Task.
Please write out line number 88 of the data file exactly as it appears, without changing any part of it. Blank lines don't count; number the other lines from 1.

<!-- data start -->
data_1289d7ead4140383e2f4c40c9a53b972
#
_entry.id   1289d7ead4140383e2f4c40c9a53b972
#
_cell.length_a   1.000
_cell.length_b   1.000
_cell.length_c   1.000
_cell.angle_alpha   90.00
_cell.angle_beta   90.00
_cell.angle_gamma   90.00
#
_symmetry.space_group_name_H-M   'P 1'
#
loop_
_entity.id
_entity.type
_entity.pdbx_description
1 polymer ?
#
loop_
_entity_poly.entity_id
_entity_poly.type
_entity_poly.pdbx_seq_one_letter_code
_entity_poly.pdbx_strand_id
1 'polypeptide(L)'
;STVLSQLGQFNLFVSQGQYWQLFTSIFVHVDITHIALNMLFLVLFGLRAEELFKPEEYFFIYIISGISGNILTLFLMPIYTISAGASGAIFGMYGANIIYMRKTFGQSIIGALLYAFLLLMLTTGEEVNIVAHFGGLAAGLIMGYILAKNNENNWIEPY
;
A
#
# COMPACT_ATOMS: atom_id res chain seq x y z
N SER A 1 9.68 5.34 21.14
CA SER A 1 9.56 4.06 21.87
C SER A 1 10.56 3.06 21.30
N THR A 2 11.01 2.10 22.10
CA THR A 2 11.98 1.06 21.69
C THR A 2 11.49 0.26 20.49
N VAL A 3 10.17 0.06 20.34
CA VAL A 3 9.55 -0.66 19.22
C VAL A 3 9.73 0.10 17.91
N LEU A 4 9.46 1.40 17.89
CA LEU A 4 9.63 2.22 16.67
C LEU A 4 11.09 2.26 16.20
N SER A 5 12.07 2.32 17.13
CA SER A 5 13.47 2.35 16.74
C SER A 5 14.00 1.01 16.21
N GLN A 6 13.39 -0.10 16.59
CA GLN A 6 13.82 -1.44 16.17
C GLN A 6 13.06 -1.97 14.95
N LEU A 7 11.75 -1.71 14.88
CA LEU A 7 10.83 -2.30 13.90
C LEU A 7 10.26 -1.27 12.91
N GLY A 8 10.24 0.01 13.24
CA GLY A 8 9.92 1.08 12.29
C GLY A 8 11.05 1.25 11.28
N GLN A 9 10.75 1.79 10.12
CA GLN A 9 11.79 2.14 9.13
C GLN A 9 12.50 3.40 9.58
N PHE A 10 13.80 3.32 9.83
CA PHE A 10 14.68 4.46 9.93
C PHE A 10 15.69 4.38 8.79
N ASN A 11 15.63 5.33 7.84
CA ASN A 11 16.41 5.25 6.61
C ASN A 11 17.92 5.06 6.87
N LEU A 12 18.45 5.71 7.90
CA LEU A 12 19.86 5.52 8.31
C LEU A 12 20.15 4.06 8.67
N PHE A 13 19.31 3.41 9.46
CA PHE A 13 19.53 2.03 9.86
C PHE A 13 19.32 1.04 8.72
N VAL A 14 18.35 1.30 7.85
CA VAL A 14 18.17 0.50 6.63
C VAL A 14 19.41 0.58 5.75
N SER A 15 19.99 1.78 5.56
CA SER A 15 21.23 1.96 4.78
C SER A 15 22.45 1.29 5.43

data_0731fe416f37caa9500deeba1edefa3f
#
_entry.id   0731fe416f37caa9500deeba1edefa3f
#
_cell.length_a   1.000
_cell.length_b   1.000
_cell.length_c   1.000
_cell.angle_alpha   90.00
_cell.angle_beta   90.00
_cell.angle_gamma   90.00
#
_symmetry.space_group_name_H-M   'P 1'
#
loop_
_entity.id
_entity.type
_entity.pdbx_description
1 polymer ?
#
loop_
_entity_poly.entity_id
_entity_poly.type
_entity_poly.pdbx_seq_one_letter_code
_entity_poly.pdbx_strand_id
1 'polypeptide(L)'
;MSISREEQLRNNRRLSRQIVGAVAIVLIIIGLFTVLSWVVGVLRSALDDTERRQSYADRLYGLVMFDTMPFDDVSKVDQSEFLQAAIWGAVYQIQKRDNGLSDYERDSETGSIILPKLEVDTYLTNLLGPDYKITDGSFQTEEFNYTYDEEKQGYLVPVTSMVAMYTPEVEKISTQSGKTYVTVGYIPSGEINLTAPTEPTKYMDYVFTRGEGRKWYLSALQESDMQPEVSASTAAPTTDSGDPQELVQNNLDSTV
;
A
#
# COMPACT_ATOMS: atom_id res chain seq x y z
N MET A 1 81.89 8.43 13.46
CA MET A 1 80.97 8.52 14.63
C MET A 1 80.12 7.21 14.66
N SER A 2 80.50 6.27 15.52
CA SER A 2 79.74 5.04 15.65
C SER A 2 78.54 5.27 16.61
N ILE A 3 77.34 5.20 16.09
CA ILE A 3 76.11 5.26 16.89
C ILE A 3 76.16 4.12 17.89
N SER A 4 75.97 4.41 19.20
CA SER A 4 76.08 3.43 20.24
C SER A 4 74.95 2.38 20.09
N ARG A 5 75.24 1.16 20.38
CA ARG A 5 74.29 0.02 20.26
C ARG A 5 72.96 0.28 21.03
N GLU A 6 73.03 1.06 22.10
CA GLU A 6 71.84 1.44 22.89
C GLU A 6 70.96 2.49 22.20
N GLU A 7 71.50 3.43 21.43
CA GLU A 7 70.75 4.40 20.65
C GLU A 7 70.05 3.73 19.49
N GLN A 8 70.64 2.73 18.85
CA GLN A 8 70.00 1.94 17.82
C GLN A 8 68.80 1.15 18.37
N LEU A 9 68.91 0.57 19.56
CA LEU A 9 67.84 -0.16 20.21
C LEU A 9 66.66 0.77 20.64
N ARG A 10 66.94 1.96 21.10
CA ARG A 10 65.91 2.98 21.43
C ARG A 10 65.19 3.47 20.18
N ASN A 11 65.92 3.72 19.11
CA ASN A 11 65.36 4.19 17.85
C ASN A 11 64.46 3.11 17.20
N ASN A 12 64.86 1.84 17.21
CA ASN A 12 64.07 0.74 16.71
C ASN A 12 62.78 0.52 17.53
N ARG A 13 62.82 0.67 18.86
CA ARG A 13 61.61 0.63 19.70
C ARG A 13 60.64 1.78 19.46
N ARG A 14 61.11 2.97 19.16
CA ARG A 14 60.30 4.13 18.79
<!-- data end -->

#